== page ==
This study was performed in collaboration with researchers and clinicians at several universities as well as practitioners in private practice.
A review of traditional and novel treatments for seizures in autism spectrum disorder: findings from a systematic review and expert panel:
Richard Eugene Frye, Daniel Rossignol, Manuel F Casanova, Vicki Martin, Gregory Brown, Stephen M. Edelson, Robert Coben, Jeffrey David Lewine, John C Slattery, Chrystal Lau, Paul Hardy, S Hossein Fatemi, Timothy D. Folsom, Derrick Fraser MacFabe, James Adams.
A review of traditional and novel treatments for seizures in autism spectrum disorder: Findings from a systemic review and expert panel
Despite the fact that seizures are commonly associated with autism spectrum disorder (ASD), the effectiveness of treatments for seizures has not been well studied in individuals with ASD. This manuscript reviews both traditional and novel treatments for seizures associated with ASD. Studies were selected by systematically searching major electronic databases and by a panel of experts that treat ASD individuals. Only a few anti-epileptic drugs (AEDs) have undergone carefully controlled trials in ASD, but these trials examined outcomes other than seizures. Several lines of evidence point to valproate, lamotrigine, and levetiracetam as the most effective and tolerable AEDs for individuals with ASD. Limited evidence supports the use of traditional non-AED treatments, such as the ketogenic and modified Atkins diet, multiple subpial transections, immunomodulation, and neurofeedback treatments. Although specific treatments may be more appropriate for specific genetic and metabolic syndromes associated with ASD and seizures, there are few studies which have documented the effectiveness of treatments for seizures for specific syndromes. Limited evidence supports L-carnitine, multivitamins, and N-acetyl-L-cysteine in mitochondrial dis-ease and dysfunction, folinic acid in cerebral folate abnormalities and early treatment with vigabatrin in tuberous sclerosis complex. Finally, there is limited evidence for a number of novel treatments, particularly magnesium with pyridoxine, omega-3 fatty acids, the gluten-free casein-free diet, and low-frequency repetitive transcranial magnetic simulation. Zinc and L-carnosine are potential novel treatments supported by basic research but not clinical studies.This review demonstrates the wide variety of treatments used to treat seizures in individuals with ASD as well as the striking lack of clinical trials performed to support the use of these treatments. Additional studies concerning these treatments for controlling seizures in individuals with ASD are warranted.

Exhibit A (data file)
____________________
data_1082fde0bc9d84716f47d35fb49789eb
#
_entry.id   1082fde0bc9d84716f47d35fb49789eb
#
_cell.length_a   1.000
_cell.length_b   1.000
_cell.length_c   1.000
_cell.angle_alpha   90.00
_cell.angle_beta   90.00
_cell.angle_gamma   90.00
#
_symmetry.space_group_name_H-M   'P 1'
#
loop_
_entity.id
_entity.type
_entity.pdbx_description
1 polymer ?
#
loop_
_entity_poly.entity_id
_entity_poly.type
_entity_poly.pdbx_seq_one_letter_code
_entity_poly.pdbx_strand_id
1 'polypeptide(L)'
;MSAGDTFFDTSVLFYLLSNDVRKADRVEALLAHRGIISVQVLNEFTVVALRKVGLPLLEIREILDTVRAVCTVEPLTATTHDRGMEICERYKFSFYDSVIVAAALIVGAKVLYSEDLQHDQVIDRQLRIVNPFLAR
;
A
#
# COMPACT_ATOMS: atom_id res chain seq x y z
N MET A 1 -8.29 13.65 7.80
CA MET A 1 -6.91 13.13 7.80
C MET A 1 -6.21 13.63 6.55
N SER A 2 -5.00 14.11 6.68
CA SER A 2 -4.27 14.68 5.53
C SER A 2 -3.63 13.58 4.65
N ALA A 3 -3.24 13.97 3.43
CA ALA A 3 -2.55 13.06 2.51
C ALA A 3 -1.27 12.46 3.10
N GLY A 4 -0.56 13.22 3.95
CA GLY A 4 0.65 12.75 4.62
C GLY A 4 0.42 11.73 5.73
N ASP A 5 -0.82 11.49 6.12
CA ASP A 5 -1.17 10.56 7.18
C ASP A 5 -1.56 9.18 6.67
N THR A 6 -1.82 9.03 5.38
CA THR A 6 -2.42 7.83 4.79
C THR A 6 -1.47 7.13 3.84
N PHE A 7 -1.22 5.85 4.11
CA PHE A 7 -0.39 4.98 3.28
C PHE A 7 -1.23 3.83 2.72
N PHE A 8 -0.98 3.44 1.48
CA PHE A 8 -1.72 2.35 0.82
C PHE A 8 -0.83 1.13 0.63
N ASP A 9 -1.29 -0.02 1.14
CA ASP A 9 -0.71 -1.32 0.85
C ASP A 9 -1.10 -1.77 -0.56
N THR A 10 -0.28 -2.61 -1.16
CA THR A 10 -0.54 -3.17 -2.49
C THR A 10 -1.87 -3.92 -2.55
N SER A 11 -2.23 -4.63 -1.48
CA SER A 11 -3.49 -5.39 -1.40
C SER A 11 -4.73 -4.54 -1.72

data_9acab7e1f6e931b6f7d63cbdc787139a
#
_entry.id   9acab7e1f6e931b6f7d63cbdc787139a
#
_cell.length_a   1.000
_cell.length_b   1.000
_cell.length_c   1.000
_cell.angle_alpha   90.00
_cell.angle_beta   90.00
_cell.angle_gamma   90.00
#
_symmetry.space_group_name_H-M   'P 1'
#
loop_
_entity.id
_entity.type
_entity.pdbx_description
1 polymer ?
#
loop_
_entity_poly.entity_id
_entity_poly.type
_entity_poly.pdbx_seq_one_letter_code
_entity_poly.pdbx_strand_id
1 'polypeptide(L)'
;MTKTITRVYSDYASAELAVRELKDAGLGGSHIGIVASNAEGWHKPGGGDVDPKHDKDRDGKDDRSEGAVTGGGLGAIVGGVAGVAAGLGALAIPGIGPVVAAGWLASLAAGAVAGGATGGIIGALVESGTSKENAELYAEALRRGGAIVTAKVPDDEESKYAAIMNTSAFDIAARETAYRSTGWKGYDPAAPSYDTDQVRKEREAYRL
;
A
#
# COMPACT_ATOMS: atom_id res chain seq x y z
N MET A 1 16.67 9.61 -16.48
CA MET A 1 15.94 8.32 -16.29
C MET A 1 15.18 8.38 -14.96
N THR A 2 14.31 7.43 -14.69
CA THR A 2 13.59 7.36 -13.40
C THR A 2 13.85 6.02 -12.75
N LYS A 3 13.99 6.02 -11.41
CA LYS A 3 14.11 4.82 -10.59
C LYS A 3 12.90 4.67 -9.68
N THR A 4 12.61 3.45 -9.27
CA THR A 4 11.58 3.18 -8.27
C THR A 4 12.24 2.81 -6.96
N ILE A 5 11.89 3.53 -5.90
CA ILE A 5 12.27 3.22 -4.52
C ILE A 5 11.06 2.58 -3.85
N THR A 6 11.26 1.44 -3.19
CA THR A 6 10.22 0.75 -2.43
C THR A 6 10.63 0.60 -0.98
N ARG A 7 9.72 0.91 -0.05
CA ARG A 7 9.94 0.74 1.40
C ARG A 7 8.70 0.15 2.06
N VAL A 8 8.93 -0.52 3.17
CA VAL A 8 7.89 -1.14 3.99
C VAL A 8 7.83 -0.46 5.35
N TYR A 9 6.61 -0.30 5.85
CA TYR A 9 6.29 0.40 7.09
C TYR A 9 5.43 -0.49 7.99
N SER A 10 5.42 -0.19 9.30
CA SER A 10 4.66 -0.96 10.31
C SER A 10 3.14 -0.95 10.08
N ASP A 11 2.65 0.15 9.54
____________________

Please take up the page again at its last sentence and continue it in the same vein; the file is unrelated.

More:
Published in Frontiers in Child Health and Human Development, 2013 (1) 3-26.
The full article is available for free at: http://www.frontiersin.org/child_health_and_human_development/10.3389/fpubh.2013.00031/abstract
SOURCE Autism Research Institute